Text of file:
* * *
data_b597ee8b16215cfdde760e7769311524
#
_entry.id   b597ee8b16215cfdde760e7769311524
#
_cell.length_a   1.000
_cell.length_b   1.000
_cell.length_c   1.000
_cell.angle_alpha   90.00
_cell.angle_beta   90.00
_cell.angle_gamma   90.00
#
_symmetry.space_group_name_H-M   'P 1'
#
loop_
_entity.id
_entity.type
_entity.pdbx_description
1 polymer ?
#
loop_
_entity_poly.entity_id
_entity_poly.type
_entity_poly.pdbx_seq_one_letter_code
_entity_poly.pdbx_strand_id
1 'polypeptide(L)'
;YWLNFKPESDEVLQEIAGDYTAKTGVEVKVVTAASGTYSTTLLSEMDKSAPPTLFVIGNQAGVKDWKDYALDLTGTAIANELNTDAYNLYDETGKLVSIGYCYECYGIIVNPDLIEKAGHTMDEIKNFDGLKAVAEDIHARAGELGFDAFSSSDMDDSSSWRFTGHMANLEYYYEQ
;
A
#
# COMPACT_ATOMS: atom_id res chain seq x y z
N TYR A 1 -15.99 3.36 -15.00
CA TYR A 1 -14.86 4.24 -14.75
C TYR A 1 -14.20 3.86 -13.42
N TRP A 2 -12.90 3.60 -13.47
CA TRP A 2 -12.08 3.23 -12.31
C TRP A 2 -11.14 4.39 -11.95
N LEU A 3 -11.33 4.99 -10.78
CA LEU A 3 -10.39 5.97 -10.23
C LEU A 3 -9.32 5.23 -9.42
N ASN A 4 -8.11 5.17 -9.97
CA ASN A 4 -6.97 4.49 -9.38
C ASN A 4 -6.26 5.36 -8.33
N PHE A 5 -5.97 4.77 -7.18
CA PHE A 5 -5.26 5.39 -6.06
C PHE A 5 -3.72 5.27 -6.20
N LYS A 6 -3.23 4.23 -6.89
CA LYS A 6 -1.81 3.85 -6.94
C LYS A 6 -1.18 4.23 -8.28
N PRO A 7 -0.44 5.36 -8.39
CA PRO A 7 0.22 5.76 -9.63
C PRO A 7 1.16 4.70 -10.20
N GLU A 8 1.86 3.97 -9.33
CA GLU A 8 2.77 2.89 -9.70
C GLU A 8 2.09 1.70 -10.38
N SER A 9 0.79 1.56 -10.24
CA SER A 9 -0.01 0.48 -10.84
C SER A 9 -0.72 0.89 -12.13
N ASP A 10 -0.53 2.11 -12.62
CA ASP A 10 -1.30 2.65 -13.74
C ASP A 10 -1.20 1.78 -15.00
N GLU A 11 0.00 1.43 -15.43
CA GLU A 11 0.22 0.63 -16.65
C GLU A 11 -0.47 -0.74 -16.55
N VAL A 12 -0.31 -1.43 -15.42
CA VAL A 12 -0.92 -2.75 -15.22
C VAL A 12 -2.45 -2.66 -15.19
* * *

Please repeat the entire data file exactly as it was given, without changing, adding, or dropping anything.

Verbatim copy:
data_b597ee8b16215cfdde760e7769311524
#
_entry.id   b597ee8b16215cfdde760e7769311524
#
_cell.length_a   1.000
_cell.length_b   1.000
_cell.length_c   1.000
_cell.angle_alpha   90.00
_cell.angle_beta   90.00
_cell.angle_gamma   90.00
#
_symmetry.space_group_name_H-M   'P 1'
#
loop_
_entity.id
_entity.type
_entity.pdbx_description
1 polymer ?
#
loop_
_entity_poly.entity_id
_entity_poly.type
_entity_poly.pdbx_seq_one_letter_code
_entity_poly.pdbx_strand_id
1 'polypeptide(L)'
;YWLNFKPESDEVLQEIAGDYTAKTGVEVKVVTAASGTYSTTLLSEMDKSAPPTLFVIGNQAGVKDWKDYALDLTGTAIANELNTDAYNLYDETGKLVSIGYCYECYGIIVNPDLIEKAGHTMDEIKNFDGLKAVAEDIHARAGELGFDAFSSSDMDDSSSWRFTGHMANLEYYYEQ
;
A
#
# COMPACT_ATOMS: atom_id res chain seq x y z
N TYR A 1 -15.99 3.36 -15.00
CA TYR A 1 -14.86 4.24 -14.75
C TYR A 1 -14.20 3.86 -13.42
N TRP A 2 -12.90 3.60 -13.47
CA TRP A 2 -12.08 3.23 -12.31
C TRP A 2 -11.14 4.39 -11.95
N LEU A 3 -11.33 4.99 -10.78
CA LEU A 3 -10.39 5.97 -10.23
C LEU A 3 -9.32 5.23 -9.42
N ASN A 4 -8.11 5.17 -9.97
CA ASN A 4 -6.97 4.49 -9.38
C ASN A 4 -6.26 5.36 -8.33
N PHE A 5 -5.97 4.77 -7.18
CA PHE A 5 -5.26 5.39 -6.06
C PHE A 5 -3.72 5.27 -6.20
N LYS A 6 -3.23 4.23 -6.89
CA LYS A 6 -1.81 3.85 -6.94
C LYS A 6 -1.18 4.23 -8.28
N PRO A 7 -0.44 5.36 -8.39
CA PRO A 7 0.22 5.76 -9.63
C PRO A 7 1.16 4.70 -10.20
N GLU A 8 1.86 3.97 -9.33
CA GLU A 8 2.77 2.89 -9.70
C GLU A 8 2.09 1.70 -10.38
N SER A 9 0.79 1.56 -10.24
CA SER A 9 -0.01 0.48 -10.84
C SER A 9 -0.72 0.89 -12.13
N ASP A 10 -0.53 2.11 -12.62
CA ASP A 10 -1.30 2.65 -13.74
C ASP A 10 -1.20 1.78 -15.00
N GLU A 11 0.00 1.43 -15.43
CA GLU A 11 0.22 0.63 -16.65
C GLU A 11 -0.47 -0.74 -16.55
N VAL A 12 -0.31 -1.43 -15.42
CA VAL A 12 -0.92 -2.75 -15.22
C VAL A 12 -2.45 -2.66 -15.19